Glucose-6-phosphate dehydrogenase (G6PD) is a substance, called an enzyme, that helps red blood cells work properly. The G6PD test looks at the amount (activity) of this substance in red blood cells.
Blood is drawn from a vein on the inside of the elbow or the back of the hand. The puncture site is cleaned with antiseptic. An elastic band is placed around the upper arm to apply pressure and restrict blood flow through the vein. This causes veins below the band to fill with blood.
A needle is inserted into the vein, and the blood is collected in an air-tight vial or a syringe. During the procedure, the band is removed to restore normal blood flow. Once the blood has been collected, the needle is removed. The puncture site is covered to stop any bleeding.
For an infant or young child, the area is cleaned with antiseptic and punctured with a sharp needle or a lancet. The blood may be collected in a small glass tube (pipette), on a slide, onto a test strip, or into a small container. A bandage may be applied to the puncture site if bleeding continues.
No special preparation is usually necessary.
When the needle is inserted to draw blood, some people feel moderate pain. Others feel only a prick or stinging sensation. Afterward, there may be some throbbing.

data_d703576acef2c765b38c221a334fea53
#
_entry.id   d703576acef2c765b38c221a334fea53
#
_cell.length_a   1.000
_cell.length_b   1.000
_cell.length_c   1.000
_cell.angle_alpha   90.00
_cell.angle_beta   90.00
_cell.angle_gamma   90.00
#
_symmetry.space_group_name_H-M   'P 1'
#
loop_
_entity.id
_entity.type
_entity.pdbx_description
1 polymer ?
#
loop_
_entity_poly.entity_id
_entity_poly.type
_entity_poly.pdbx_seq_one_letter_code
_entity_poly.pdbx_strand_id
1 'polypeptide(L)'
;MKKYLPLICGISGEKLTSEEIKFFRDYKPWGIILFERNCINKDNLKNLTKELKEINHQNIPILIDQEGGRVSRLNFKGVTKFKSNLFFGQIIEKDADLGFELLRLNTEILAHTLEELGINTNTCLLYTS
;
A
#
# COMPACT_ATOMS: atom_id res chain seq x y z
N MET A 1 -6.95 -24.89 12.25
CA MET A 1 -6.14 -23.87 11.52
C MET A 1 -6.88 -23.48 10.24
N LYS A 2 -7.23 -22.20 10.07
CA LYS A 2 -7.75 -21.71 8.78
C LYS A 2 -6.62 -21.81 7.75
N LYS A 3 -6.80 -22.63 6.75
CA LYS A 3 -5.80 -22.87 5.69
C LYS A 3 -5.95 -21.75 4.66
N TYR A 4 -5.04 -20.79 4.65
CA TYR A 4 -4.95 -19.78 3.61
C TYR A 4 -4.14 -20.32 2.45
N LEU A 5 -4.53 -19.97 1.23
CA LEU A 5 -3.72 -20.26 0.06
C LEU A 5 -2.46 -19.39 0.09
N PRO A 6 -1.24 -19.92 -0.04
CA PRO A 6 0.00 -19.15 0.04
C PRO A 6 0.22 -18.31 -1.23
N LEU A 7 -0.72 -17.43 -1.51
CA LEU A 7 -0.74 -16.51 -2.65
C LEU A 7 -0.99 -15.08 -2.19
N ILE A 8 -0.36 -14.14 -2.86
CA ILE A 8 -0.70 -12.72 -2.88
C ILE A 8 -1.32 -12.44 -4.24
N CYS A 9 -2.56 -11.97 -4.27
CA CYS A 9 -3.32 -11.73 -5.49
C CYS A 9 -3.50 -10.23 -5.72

Your doctor may order this test if you have signs of G6PD deficiency. This means you do not have enough G6PD.
Too little G6PD leads to the destruction of red blood cells. This process is called hemolysis. When this process is actively occurring, it is called a hemolytic episode.
Hemolytic episodes can be triggered by infections, severe stress, certain foods (such as fava beans), and certain drugs, including:
- Thiazide diuretics
You should not have this test during a hemolytic episode. The cells most likely to have low G6PD levels (older cells) have been destroyed, and those remaining may show normal G6PD levels.
After recovery from the episode, older cells will show lower levels of G6PD, resulting in a positive test.
Normal results are 8 - 8.6 units/gram of hemoglobin. Normal value ranges may vary slightly among different laboratories. Talk to your doctor about what your specific test results mean
Abnormal results mean you have a G6PD deficiency, which can cause hemolytic anemia.
- Excessive bleeding
- Fainting or feeling light-headed
- Blood collecting under the skin (hematoma)
- Many needle sticks to find veins
Veins and arteries vary in size from one patient to another, and from one side of the body to the other. Obtaining a blood sample from some people may be more difficult than from others.
American Academy of Pediatrics Subcommittee on Hyperbilirubinemia. Management of Hyperbilirubinemia in the Newborn Infant 35 or More Weeks of Gestation. Pediatrics. July 2004;114:297-316.
Wilmanski J, Villaneuva E, Deitch EA, Spolarics Z. Glucose-6-phosphate dehydrogenase deficiency and the inflammatory response to endotoxin and polymicrobial sepsis. Crit Care Med. February 2007;35:510-518.
Reviewed By: Carl T. Henningson Jr., MD, Private Practice specializing in Hematology and Oncology, Mansquan, NJ. Review provided by VeriMed Healthcare Network.